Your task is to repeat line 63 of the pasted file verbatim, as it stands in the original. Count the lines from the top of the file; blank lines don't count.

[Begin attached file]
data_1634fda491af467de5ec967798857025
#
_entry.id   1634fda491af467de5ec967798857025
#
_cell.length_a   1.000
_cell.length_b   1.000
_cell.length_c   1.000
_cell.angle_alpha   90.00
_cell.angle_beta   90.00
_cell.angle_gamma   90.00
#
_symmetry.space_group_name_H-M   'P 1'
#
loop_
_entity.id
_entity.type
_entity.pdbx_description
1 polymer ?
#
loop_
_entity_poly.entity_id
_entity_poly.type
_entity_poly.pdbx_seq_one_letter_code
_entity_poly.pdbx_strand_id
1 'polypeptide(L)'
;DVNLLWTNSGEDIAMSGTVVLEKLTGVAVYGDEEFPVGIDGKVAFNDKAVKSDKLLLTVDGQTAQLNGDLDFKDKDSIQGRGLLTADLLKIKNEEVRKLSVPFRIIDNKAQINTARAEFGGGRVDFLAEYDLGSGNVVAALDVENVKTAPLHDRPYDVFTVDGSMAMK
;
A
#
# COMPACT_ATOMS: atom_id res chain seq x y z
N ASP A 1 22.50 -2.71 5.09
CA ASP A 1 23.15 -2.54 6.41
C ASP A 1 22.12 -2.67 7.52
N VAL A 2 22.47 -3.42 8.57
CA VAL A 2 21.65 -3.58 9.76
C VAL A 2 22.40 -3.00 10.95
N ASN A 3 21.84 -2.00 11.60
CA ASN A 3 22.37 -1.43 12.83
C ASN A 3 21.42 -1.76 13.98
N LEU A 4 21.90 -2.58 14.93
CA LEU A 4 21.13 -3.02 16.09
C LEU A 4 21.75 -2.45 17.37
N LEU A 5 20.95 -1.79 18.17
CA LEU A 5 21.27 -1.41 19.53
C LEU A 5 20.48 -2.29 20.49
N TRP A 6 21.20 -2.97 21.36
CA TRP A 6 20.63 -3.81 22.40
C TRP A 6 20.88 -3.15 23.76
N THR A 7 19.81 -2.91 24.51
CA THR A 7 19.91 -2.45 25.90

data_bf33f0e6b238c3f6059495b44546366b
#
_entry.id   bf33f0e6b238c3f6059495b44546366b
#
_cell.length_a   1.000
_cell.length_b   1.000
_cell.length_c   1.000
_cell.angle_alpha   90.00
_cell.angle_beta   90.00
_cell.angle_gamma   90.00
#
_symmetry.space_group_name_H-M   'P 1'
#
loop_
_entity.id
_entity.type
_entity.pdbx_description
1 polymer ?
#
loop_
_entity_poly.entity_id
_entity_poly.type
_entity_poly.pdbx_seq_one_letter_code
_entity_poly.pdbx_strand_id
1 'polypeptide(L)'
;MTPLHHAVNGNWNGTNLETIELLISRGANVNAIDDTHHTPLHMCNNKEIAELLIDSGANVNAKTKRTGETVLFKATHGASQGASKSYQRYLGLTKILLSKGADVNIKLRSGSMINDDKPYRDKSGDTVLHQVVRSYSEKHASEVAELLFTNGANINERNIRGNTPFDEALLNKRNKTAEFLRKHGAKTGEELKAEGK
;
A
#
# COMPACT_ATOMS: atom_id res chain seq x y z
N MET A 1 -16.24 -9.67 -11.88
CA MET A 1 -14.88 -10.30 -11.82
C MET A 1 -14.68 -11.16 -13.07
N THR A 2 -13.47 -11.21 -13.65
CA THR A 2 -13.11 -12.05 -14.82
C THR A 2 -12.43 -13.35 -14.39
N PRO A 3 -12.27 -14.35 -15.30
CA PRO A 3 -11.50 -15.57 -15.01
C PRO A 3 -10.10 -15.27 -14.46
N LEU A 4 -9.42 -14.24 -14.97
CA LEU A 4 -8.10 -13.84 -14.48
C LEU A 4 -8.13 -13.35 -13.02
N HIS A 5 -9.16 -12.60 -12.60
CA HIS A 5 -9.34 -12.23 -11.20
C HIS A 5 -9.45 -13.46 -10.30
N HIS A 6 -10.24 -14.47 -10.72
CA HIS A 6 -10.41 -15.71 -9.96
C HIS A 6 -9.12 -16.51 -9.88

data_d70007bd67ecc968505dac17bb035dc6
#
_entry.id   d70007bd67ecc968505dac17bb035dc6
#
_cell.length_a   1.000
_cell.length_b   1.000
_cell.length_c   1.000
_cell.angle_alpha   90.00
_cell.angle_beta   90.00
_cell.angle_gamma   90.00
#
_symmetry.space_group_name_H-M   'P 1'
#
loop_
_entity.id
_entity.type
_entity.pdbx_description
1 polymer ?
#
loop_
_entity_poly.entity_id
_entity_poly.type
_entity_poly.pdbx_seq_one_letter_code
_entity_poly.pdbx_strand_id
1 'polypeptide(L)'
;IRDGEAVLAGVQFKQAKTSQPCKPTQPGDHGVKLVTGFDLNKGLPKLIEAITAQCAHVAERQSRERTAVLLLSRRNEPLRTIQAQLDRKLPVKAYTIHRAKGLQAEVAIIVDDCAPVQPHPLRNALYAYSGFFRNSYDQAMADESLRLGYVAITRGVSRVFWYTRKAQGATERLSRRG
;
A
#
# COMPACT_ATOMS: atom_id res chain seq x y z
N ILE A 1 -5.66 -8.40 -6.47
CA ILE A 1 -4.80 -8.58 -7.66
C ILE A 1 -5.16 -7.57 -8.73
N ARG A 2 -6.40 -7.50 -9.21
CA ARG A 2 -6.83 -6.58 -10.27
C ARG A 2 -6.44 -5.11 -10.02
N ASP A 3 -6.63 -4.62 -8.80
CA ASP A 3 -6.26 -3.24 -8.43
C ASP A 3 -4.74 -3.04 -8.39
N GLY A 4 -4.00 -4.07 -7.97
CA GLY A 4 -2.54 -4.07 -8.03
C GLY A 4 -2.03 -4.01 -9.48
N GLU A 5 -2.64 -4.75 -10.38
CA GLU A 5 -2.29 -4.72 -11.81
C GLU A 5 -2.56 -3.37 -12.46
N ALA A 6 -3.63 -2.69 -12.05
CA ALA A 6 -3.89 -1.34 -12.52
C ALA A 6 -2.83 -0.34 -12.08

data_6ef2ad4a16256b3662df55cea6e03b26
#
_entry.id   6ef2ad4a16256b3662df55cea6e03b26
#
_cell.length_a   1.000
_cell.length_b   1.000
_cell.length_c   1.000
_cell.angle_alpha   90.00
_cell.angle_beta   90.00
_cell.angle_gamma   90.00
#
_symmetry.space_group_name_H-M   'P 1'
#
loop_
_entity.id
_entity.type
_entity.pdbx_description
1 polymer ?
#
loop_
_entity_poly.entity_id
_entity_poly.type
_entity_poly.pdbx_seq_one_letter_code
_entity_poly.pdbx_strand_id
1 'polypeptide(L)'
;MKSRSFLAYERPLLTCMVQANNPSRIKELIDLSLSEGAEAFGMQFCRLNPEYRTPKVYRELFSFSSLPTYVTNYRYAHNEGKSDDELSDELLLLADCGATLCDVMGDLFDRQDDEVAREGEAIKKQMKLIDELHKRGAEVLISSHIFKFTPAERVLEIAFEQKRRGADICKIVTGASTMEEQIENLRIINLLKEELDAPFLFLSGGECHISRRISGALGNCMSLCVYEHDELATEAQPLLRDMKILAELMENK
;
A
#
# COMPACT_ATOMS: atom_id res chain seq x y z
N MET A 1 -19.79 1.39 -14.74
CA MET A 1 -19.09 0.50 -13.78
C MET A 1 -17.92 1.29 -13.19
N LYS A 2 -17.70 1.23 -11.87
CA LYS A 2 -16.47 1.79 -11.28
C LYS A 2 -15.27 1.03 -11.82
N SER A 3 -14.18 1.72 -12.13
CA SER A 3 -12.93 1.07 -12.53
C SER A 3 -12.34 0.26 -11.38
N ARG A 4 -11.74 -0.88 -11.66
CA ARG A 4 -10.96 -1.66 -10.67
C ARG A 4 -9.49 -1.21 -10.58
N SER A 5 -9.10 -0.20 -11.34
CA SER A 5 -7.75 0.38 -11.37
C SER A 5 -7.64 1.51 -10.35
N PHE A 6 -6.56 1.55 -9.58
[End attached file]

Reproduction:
#